The city has no direct financial obligation with the developer and the costs that will be reimbursed must be eligible through the collection of business district taxes. Taxpayers who shop at the facility will also face a 1 percent Business District Tax.

“I can’t support it,” Louer said. “This is $1.3 million that we are going to tax our citizens and we are going to use approximately $600,000 of to improve private property. As I’ve said before, I’d be willing to vote for this if we limited the cost to the things that I think we’re asking for over and above.”

Butts was in favor of the motion and said he believes this is the best way to get the needed improvements completed.

“I think this is our best hope to get that blighted area. To the question of would we allow it for somebody else who wanted to come in and form a business district? I think we’d give it the same consideration we gave this – absolutely. We did it for Dierbergs,” Butts said. “This does not cost the city anything; it does cost our taxpayers who shop there an additional 1 percent. We had the same thing at Dierbergs. Dierbergs has been a huge success. If we can increase more sales, that’s more sales tax that the city gets as well.”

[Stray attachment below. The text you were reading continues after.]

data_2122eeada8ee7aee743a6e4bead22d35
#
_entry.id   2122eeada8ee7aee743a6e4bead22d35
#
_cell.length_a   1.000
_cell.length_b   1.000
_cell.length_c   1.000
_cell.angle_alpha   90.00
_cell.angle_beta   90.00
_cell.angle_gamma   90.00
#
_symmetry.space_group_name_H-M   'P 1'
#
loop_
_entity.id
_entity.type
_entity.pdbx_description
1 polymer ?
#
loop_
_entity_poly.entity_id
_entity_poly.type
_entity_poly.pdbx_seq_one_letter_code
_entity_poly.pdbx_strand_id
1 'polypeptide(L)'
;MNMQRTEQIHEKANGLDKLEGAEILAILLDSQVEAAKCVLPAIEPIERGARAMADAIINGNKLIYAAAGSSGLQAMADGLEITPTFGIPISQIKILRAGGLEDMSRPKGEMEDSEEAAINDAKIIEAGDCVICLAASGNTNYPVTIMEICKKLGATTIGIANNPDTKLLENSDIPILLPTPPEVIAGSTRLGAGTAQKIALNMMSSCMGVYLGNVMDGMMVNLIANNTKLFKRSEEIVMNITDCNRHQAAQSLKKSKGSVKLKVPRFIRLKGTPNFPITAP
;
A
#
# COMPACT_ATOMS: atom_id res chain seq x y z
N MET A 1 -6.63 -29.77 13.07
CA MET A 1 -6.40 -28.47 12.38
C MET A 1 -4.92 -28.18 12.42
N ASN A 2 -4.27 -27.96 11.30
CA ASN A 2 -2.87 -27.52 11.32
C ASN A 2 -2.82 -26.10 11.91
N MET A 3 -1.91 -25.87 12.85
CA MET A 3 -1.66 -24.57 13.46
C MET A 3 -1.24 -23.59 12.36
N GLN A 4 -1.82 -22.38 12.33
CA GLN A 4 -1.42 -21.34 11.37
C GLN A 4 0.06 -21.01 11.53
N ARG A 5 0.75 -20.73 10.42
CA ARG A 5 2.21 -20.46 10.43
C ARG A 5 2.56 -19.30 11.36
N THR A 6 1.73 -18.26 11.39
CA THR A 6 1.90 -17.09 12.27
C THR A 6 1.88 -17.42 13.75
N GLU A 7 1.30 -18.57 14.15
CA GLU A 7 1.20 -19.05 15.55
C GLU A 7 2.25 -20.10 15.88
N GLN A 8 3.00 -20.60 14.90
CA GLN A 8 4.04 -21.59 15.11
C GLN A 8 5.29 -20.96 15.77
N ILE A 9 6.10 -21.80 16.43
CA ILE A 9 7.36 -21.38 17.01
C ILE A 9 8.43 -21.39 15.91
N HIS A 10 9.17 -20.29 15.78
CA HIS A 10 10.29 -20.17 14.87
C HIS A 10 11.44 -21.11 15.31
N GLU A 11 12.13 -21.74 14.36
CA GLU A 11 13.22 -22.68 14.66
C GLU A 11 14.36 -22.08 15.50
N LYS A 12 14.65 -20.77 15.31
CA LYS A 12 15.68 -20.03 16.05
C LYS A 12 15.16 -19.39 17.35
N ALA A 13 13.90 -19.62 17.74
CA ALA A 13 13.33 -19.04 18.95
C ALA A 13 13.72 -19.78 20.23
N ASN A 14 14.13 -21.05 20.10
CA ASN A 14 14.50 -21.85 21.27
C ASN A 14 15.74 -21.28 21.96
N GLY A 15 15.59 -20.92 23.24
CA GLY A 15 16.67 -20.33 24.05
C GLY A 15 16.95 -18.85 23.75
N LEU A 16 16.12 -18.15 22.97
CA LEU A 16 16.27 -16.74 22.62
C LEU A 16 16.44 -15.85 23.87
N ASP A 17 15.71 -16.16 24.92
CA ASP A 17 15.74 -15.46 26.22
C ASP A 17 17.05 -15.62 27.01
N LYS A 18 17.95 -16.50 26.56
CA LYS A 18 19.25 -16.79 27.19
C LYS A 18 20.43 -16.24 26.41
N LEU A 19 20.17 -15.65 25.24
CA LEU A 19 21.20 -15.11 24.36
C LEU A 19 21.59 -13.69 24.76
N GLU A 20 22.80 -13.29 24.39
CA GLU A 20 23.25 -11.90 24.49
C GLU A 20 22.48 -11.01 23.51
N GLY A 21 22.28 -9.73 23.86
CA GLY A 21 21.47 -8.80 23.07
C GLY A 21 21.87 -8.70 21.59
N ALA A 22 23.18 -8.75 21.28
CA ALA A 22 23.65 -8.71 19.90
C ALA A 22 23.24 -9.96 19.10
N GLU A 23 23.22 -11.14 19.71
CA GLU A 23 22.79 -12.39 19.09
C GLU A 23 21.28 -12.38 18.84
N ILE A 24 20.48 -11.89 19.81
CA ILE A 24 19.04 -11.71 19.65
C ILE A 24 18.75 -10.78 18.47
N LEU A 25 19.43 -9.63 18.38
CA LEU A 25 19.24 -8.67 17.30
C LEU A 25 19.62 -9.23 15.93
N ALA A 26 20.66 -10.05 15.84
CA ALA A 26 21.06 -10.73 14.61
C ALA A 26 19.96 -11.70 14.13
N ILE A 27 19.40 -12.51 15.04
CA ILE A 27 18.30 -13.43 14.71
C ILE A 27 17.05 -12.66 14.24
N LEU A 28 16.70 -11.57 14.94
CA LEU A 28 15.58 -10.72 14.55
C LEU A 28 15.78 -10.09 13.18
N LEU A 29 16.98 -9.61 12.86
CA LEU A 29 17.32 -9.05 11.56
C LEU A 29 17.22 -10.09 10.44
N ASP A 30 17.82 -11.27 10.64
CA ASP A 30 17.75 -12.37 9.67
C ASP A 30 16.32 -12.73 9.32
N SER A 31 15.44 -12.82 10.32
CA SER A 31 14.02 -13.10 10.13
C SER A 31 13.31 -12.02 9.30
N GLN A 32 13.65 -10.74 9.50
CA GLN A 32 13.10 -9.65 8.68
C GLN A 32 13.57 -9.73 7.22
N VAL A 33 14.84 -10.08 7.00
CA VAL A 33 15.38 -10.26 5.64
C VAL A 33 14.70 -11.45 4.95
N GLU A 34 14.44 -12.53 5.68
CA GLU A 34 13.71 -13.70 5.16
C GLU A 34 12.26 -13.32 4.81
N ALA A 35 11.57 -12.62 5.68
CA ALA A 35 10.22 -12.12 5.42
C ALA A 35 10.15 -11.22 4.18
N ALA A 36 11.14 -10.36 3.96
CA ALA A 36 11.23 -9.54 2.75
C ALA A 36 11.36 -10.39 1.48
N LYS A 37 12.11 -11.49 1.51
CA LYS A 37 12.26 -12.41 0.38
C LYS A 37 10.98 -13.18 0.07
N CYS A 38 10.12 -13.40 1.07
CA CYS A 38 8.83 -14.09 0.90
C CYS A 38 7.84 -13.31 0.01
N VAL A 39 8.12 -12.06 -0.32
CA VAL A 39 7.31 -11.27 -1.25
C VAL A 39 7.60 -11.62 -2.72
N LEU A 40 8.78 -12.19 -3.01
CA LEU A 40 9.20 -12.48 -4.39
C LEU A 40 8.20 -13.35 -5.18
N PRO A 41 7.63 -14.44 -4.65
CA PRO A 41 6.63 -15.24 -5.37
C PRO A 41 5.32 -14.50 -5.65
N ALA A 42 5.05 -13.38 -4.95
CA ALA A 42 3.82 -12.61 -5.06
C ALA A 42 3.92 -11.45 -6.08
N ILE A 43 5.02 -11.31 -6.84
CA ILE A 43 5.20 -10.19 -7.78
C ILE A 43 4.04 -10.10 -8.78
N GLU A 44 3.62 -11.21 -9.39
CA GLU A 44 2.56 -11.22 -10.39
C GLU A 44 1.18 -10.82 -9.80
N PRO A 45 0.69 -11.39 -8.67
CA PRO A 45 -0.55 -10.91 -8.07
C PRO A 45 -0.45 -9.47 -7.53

The additional Business District Tax, according to Butts, will not have a significant impact on the taxpayers who utilize the district.

“All the risk is on the developer. If he doesn’t have sales, if he doesn’t have tenants, if he doesn’t have people going to the cash register, he does not get his money back. I think it is not corporate welfare; I do not think we are putting a burden on our citizens. If they don’t want to shop there, they don’t have to shop there,” he said.

Discussion came to a close and the resolution passed.

For more information about the Montclaire Business District, visit the city’s website at cityofedwardsville.com.